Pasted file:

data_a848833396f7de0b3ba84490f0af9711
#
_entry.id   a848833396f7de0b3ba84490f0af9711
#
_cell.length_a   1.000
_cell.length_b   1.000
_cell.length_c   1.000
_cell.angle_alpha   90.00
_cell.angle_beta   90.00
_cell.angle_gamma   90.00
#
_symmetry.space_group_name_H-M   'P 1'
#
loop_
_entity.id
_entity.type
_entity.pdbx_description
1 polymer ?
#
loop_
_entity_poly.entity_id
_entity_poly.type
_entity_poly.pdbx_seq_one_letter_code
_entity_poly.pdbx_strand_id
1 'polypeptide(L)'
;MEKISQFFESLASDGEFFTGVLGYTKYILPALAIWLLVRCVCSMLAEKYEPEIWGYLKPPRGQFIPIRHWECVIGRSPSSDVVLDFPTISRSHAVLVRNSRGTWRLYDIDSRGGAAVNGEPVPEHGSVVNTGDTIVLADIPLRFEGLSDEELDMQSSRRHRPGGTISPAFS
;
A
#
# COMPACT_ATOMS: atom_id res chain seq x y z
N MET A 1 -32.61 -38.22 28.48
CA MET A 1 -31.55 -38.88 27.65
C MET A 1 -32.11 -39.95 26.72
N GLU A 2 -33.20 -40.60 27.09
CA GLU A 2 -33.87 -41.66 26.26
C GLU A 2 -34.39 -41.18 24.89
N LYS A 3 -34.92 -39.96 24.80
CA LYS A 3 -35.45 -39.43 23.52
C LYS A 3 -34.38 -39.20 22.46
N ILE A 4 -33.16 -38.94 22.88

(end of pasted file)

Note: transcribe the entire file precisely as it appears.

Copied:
data_a848833396f7de0b3ba84490f0af9711
#
_entry.id   a848833396f7de0b3ba84490f0af9711
#
_cell.length_a   1.000
_cell.length_b   1.000
_cell.length_c   1.000
_cell.angle_alpha   90.00
_cell.angle_beta   90.00
_cell.angle_gamma   90.00
#
_symmetry.space_group_name_H-M   'P 1'
#
loop_
_entity.id
_entity.type
_entity.pdbx_description
1 polymer ?
#
loop_
_entity_poly.entity_id
_entity_poly.type
_entity_poly.pdbx_seq_one_letter_code
_entity_poly.pdbx_strand_id
1 'polypeptide(L)'
;MEKISQFFESLASDGEFFTGVLGYTKYILPALAIWLLVRCVCSMLAEKYEPEIWGYLKPPRGQFIPIRHWECVIGRSPSSDVVLDFPTISRSHAVLVRNSRGTWRLYDIDSRGGAAVNGEPVPEHGSVVNTGDTIVLADIPLRFEGLSDEELDMQSSRRHRPGGTISPAFS
;
A
#
# COMPACT_ATOMS: atom_id res chain seq x y z
N MET A 1 -32.61 -38.22 28.48
CA MET A 1 -31.55 -38.88 27.65
C MET A 1 -32.11 -39.95 26.72
N GLU A 2 -33.20 -40.60 27.09
CA GLU A 2 -33.87 -41.66 26.26
C GLU A 2 -34.39 -41.18 24.89
N LYS A 3 -34.92 -39.96 24.80
CA LYS A 3 -35.45 -39.43 23.52
C LYS A 3 -34.38 -39.20 22.46
N ILE A 4 -33.16 -38.94 22.88